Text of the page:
Over the top

The creators of the allegations that Malta is a country where the rule of law does not exist have gone over the top, provoking a negative reaction among the down to earth citizens of Malta

I sense that there is a silent reaction to all the clamour surrounding the allegations of Malta being a country where the rule of law does not exist and that we are consistently living in fear. In short, the creators of these serious allegations have gone over the top and their antics are provoking a negative reaction among the ordinary down to earth citizens and residents of Malta.

As Martin Scicluna wrote in an excellent piece in last Wednesday’s The Times, most probably all this hullabaloo has only one objective: to force a new election. Those behind this nonsense are – not coincidentally – those whose electoral startegy failed miserably and gave Joseph Muscat the opportunity to increase his majority in terms of number of votes. I do not always agree with Scicluna, but in this case I concur with his article that ended with some valid and wise words, pointing out that it is tragic to allow toxic tribalism to poison our public life.

The actions of those orchestrating these recent events remind me of the five stages of grief: denial, anger, bargaining, depression and acceptance. They are obviously in the anger stage. It was Simon Busuttil who described the last election as a moral victory for the PN. It was his avid supporters who blamed the voters and not the PN for the result. Denial, surely, cannot go further than that.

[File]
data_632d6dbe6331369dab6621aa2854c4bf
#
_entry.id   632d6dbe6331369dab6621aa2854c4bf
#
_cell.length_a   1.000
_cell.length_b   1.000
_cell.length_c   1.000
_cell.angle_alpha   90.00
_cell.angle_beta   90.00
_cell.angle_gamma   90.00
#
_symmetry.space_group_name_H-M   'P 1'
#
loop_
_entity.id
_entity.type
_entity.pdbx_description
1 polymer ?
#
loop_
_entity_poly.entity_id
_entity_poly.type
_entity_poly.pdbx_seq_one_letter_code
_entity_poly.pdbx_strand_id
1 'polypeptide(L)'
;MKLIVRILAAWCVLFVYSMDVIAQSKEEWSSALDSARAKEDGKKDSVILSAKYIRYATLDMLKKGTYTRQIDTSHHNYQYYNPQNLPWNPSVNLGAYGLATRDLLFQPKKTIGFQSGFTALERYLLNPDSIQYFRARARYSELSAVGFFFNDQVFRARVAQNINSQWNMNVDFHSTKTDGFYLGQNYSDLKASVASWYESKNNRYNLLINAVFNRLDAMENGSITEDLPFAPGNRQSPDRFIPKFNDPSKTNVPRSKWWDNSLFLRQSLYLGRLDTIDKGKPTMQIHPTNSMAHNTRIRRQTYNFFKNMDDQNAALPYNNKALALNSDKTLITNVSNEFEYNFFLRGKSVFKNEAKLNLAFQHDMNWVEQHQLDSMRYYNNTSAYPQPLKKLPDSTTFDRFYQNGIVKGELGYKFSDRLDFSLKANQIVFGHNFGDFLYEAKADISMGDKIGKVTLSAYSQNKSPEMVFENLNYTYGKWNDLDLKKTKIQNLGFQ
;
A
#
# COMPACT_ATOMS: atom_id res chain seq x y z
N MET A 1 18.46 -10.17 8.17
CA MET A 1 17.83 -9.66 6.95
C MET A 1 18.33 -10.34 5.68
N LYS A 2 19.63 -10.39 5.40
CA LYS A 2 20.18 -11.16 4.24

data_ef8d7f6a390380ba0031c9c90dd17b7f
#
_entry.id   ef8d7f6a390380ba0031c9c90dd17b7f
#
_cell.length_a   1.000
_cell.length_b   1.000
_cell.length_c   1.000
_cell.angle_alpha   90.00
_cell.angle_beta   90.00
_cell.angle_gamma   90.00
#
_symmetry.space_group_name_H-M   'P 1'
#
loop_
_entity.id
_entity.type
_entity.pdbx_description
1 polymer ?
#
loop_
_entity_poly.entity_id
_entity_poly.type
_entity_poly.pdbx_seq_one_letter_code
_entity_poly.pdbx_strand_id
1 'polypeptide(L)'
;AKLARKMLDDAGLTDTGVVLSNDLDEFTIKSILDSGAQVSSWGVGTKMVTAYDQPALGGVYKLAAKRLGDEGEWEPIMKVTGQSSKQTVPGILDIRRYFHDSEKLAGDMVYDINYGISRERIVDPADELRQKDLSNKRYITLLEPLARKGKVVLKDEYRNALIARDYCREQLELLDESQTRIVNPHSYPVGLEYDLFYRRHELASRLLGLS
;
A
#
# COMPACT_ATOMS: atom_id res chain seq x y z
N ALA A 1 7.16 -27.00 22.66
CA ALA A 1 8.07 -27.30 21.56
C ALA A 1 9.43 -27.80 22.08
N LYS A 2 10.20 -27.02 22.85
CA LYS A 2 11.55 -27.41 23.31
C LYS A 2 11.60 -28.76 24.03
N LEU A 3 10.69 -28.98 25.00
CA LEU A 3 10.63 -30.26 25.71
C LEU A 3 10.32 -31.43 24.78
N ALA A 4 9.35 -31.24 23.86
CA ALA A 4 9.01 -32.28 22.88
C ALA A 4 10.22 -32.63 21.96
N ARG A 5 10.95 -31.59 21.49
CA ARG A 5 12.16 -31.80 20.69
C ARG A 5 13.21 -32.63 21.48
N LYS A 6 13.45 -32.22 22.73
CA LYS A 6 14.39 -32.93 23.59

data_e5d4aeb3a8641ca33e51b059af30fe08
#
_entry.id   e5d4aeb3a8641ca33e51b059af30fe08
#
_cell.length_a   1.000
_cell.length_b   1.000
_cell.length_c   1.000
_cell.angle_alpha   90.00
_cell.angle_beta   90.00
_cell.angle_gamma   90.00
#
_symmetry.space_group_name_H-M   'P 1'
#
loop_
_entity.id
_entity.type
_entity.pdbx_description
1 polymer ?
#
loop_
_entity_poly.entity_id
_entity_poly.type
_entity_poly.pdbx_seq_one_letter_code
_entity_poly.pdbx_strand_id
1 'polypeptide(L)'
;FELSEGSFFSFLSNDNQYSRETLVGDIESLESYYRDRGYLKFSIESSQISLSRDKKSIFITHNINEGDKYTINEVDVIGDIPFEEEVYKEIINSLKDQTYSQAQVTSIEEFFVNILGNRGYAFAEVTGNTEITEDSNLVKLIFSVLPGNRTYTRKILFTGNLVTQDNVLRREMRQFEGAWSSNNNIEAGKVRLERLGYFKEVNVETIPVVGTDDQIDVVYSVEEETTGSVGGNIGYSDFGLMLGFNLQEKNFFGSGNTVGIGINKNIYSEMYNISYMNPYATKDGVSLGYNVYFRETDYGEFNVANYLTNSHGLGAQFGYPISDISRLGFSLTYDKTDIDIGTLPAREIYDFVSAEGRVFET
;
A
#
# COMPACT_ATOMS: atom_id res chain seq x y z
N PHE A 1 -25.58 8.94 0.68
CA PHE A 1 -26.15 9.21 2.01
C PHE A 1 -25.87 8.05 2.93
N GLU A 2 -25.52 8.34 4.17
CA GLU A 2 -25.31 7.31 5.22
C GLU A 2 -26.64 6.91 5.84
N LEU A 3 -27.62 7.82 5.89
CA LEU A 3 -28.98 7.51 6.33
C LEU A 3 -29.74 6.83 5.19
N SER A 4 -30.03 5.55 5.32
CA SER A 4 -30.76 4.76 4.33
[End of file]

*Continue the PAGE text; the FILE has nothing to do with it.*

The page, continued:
Now is the time for anger. Unfortunately, the atrocious murder of Daphne Caruana Galizia exacerbated the feeling of anger: we all know about how this murder was first described as a ‘political’ murder and then used to foment an anti-Muscat feeling. In doing so, lies and exaggerations became the order of the day, provoking an averse reaction that left the whole network of ostensibly independent and separate non-governmental organisations – some of them of very recent creation – stranded in an imaginary world of their own making. Some of their gimmicks did not go down well, of course.

Existing only in Simon Busuttil’s imagination, this completely untrue depiction of the situation in Malta provokes the astounded reaction that is being felt across the country

Writing in The Malta Independent last Sunday, Noel Grima lambasted Simon Busuttil for a speech in Parliament the previous Monday. In his speech Simon Busuttil depicted “a Malta engulfed under a wave of fear, where people face reprisals for speaking out against the government.” He also said that the independent media has been bought by the government through advertising. This, I suppose, is the reason why Busuttil thinks that the so-called independent media do not agree with whatever he decides to say. Now, that is living in a veritable impenetrable and illusory bubble, of course. Noel Grima reacted by saying that this is completely untrue.

I might add that Joseph Muscat is not that stupid: that is the way to provoke a negative reaction to government. But for the negative reaction to exist, the threat must be real and palpable to the man in the street. Existing only in Simon Busuttil’s imagination, this completely untrue depiction of the situation in Malta provokes the astounded reaction that is being felt across the country.